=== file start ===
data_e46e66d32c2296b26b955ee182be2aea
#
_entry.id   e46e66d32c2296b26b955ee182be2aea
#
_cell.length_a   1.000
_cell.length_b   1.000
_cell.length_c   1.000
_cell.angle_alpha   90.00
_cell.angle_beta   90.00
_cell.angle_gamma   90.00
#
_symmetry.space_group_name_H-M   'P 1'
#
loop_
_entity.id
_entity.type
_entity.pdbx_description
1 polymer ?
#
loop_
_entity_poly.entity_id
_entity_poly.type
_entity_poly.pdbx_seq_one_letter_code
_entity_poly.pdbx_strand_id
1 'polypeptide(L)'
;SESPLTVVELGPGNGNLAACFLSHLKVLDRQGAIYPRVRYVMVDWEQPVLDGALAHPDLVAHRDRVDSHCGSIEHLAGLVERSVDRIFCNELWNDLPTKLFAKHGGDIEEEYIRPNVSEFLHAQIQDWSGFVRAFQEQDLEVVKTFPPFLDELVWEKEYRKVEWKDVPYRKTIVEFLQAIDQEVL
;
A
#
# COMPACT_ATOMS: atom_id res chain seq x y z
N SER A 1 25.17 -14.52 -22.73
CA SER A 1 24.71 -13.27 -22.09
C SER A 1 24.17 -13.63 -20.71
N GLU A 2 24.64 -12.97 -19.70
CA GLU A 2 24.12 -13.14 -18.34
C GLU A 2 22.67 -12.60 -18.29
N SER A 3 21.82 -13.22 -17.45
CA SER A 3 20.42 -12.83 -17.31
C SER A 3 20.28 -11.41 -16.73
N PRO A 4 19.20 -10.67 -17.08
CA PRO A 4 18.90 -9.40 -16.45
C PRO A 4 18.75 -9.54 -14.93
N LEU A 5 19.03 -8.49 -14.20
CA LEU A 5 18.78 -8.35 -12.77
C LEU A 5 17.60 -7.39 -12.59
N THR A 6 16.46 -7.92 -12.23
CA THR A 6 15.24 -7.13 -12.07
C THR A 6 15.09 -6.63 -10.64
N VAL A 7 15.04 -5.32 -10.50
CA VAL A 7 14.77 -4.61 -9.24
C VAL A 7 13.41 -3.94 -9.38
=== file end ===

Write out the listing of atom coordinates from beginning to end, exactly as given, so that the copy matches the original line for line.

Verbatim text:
data_e46e66d32c2296b26b955ee182be2aea
#
_entry.id   e46e66d32c2296b26b955ee182be2aea
#
_cell.length_a   1.000
_cell.length_b   1.000
_cell.length_c   1.000
_cell.angle_alpha   90.00
_cell.angle_beta   90.00
_cell.angle_gamma   90.00
#
_symmetry.space_group_name_H-M   'P 1'
#
loop_
_entity.id
_entity.type
_entity.pdbx_description
1 polymer ?
#
loop_
_entity_poly.entity_id
_entity_poly.type
_entity_poly.pdbx_seq_one_letter_code
_entity_poly.pdbx_strand_id
1 'polypeptide(L)'
;SESPLTVVELGPGNGNLAACFLSHLKVLDRQGAIYPRVRYVMVDWEQPVLDGALAHPDLVAHRDRVDSHCGSIEHLAGLVERSVDRIFCNELWNDLPTKLFAKHGGDIEEEYIRPNVSEFLHAQIQDWSGFVRAFQEQDLEVVKTFPPFLDELVWEKEYRKVEWKDVPYRKTIVEFLQAIDQEVL
;
A
#
# COMPACT_ATOMS: atom_id res chain seq x y z
N SER A 1 25.17 -14.52 -22.73
CA SER A 1 24.71 -13.27 -22.09
C SER A 1 24.17 -13.63 -20.71
N GLU A 2 24.64 -12.97 -19.70
CA GLU A 2 24.12 -13.14 -18.34
C GLU A 2 22.67 -12.60 -18.29
N SER A 3 21.82 -13.22 -17.45
CA SER A 3 20.42 -12.83 -17.31
C SER A 3 20.28 -11.41 -16.73
N PRO A 4 19.20 -10.67 -17.08
CA PRO A 4 18.90 -9.40 -16.45
C PRO A 4 18.75 -9.54 -14.93
N LEU A 5 19.03 -8.49 -14.20
CA LEU A 5 18.78 -8.35 -12.77
C LEU A 5 17.60 -7.39 -12.59
N THR A 6 16.46 -7.92 -12.23
CA THR A 6 15.24 -7.13 -12.07
C THR A 6 15.09 -6.63 -10.64
N VAL A 7 15.04 -5.32 -10.50
CA VAL A 7 14.77 -4.61 -9.24
C VAL A 7 13.41 -3.94 -9.38